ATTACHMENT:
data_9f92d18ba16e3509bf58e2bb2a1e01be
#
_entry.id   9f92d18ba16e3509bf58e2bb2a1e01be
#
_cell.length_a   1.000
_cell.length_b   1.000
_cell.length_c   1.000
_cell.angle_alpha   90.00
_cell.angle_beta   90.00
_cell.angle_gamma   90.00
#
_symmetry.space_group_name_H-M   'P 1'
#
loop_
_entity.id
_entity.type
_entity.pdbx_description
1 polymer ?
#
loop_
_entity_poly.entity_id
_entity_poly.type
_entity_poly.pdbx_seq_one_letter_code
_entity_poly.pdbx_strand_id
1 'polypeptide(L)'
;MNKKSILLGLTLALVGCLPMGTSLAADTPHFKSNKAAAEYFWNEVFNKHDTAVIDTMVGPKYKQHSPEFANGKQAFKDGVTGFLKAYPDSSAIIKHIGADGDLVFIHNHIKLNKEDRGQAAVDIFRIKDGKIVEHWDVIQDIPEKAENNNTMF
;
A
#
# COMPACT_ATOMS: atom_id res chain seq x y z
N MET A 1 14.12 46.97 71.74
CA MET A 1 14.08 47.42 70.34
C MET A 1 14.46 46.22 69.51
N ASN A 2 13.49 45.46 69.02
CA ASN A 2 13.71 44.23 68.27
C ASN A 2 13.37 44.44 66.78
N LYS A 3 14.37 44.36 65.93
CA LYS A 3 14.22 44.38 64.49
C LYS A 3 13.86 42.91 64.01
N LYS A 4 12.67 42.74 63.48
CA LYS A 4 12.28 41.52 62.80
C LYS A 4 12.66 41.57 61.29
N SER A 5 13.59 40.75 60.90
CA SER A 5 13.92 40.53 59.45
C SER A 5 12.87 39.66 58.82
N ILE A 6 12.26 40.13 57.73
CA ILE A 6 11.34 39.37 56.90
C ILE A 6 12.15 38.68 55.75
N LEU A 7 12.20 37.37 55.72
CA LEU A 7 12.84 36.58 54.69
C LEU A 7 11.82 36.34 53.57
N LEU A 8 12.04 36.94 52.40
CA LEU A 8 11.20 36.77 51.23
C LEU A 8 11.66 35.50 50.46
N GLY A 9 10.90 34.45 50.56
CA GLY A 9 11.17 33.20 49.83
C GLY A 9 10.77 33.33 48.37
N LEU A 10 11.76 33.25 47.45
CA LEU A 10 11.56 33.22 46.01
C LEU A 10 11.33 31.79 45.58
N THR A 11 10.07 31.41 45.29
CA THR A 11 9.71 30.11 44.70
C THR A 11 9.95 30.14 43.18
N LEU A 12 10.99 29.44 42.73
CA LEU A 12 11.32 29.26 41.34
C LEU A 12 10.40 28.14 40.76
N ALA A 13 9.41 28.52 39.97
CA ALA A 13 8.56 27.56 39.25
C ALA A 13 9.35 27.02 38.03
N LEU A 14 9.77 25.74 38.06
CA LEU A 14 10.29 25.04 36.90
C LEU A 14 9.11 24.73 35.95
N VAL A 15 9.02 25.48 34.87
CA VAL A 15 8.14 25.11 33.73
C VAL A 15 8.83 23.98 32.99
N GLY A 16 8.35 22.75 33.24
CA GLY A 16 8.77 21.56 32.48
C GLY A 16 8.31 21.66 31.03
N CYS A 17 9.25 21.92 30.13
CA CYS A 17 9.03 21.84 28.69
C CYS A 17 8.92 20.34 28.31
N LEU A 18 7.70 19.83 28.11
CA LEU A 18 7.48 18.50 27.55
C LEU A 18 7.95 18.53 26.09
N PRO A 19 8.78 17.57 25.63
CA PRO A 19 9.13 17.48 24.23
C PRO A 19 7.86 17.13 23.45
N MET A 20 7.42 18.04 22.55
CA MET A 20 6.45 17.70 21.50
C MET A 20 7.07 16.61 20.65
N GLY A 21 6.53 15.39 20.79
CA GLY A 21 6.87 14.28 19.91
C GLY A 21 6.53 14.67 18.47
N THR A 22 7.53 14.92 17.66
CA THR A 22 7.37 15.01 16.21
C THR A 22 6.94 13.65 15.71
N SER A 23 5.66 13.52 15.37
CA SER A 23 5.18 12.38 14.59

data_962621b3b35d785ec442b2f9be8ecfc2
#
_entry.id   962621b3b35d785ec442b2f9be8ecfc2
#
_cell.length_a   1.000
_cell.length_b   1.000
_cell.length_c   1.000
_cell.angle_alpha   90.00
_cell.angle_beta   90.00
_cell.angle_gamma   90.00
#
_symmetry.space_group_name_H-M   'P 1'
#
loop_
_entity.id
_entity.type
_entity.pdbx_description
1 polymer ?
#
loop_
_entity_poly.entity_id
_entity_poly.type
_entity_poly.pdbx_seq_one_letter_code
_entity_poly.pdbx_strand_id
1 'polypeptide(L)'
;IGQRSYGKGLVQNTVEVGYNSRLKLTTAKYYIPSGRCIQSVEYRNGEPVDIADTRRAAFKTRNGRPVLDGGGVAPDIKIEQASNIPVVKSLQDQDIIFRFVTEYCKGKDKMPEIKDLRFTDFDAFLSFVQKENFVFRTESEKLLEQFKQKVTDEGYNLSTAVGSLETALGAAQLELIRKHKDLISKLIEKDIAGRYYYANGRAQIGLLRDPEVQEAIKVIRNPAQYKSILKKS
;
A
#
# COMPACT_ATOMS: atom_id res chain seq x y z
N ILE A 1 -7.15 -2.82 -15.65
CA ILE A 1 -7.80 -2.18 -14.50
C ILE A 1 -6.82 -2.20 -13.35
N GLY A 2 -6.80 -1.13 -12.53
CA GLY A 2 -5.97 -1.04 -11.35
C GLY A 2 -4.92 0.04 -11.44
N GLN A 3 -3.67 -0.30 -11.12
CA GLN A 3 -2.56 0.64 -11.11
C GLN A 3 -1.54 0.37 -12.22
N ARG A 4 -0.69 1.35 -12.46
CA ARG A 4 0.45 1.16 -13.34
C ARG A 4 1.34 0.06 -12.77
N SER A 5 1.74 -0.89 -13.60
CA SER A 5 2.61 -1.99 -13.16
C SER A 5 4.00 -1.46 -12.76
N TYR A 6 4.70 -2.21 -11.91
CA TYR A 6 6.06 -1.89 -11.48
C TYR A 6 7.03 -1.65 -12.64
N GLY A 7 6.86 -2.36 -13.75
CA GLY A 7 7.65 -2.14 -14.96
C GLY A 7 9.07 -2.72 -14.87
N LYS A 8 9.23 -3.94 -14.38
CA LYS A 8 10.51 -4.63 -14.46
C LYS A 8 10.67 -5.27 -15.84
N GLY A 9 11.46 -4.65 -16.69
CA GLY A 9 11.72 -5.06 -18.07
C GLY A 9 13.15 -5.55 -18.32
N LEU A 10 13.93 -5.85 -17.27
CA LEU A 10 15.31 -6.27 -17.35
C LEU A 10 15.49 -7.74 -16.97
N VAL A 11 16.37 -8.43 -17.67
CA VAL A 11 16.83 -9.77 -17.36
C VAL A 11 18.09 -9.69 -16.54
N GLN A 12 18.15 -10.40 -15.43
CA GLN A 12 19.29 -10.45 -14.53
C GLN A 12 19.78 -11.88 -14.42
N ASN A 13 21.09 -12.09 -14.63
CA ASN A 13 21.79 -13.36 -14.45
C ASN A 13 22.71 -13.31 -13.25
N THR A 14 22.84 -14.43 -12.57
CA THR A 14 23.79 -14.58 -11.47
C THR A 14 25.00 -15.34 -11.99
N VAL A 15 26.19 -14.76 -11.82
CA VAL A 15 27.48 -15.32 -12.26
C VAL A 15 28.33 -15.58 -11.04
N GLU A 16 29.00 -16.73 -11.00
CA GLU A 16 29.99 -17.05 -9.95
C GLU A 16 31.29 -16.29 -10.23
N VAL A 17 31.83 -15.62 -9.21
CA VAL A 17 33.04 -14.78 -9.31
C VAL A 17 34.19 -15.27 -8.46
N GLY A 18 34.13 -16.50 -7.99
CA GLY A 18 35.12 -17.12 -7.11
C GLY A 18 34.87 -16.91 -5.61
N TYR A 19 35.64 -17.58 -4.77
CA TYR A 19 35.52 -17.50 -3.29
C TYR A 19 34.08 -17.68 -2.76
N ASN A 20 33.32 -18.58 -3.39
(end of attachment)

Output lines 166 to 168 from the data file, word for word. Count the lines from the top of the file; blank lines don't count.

CA ASN A 13 21.79 -13.36 -14.45
C ASN A 13 22.71 -13.31 -13.25
N THR A 14 22.84 -14.43 -12.57